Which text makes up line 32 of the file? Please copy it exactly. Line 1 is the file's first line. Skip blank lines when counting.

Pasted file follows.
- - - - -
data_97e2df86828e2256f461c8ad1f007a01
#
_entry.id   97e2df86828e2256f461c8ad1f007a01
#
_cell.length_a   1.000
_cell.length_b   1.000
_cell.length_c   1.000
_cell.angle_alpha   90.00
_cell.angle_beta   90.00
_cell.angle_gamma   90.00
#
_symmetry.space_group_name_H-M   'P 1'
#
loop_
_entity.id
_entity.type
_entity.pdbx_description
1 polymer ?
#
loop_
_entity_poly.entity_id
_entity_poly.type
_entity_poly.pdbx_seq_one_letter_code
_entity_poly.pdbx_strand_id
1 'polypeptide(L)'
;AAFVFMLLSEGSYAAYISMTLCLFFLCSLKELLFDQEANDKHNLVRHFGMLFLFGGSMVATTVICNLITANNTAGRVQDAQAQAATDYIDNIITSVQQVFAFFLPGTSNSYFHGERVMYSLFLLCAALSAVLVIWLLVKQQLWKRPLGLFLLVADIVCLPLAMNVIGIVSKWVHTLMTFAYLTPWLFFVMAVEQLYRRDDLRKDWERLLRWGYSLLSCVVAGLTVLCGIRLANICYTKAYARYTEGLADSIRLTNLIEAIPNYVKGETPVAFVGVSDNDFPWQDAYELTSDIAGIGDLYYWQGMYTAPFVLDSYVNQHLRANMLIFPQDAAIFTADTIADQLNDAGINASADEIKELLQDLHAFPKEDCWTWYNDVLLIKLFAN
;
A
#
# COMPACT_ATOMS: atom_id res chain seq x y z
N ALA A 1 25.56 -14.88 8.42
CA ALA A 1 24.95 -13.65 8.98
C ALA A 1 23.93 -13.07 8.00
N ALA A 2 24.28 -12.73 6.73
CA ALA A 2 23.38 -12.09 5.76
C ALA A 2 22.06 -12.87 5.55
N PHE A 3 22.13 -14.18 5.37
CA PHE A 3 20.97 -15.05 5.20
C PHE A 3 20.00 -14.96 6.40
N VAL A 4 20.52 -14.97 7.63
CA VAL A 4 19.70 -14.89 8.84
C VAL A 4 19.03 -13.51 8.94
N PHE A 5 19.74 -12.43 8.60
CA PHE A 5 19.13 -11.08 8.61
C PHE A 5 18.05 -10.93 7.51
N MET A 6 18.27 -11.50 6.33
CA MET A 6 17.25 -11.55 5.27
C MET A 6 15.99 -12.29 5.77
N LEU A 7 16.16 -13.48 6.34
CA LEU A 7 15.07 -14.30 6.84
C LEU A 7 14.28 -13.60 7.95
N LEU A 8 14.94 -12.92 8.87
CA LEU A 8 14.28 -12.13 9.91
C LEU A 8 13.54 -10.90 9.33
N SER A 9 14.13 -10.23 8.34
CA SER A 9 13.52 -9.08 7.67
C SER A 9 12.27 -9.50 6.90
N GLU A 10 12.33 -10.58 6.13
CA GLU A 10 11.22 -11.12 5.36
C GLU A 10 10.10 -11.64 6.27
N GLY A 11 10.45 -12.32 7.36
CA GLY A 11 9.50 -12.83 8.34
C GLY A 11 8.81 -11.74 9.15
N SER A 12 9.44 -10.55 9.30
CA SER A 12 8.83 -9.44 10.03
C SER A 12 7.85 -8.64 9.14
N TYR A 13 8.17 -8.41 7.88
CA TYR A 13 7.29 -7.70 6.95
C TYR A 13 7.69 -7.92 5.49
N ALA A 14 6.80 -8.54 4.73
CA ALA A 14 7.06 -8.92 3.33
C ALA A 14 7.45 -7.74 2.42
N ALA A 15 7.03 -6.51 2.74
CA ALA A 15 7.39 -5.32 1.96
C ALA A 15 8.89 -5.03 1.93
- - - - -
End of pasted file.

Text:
CA ALA A 1 24.95 -13.65 8.98